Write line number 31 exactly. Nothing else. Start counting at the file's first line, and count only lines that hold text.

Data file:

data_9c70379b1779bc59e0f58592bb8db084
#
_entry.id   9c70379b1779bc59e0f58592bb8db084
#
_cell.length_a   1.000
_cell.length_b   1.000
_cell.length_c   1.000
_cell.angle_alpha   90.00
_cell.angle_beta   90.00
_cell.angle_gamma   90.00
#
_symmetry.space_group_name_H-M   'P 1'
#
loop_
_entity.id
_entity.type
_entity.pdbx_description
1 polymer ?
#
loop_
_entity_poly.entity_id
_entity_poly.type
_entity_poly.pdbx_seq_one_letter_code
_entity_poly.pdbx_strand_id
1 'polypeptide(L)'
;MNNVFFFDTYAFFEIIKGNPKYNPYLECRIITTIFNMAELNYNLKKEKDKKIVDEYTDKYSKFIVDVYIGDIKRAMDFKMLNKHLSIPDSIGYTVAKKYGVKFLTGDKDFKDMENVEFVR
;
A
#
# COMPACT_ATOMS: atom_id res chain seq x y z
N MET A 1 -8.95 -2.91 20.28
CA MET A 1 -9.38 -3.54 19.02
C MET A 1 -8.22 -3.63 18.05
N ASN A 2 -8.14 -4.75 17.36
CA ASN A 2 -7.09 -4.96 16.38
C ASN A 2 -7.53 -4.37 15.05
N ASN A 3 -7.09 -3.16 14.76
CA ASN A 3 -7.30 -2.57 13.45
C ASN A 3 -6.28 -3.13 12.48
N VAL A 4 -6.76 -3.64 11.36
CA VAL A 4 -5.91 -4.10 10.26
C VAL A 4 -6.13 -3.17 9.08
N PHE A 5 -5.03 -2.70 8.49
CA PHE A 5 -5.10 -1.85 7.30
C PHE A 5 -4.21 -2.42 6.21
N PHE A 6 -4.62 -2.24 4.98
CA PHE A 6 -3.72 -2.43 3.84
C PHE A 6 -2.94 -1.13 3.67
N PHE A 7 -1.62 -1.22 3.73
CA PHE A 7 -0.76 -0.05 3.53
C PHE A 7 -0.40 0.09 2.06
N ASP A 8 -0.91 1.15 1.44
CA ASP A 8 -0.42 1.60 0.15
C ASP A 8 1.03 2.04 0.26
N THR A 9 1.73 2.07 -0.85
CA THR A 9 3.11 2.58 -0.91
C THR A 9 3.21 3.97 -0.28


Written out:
N MET A 1 -8.95 -2.91 20.28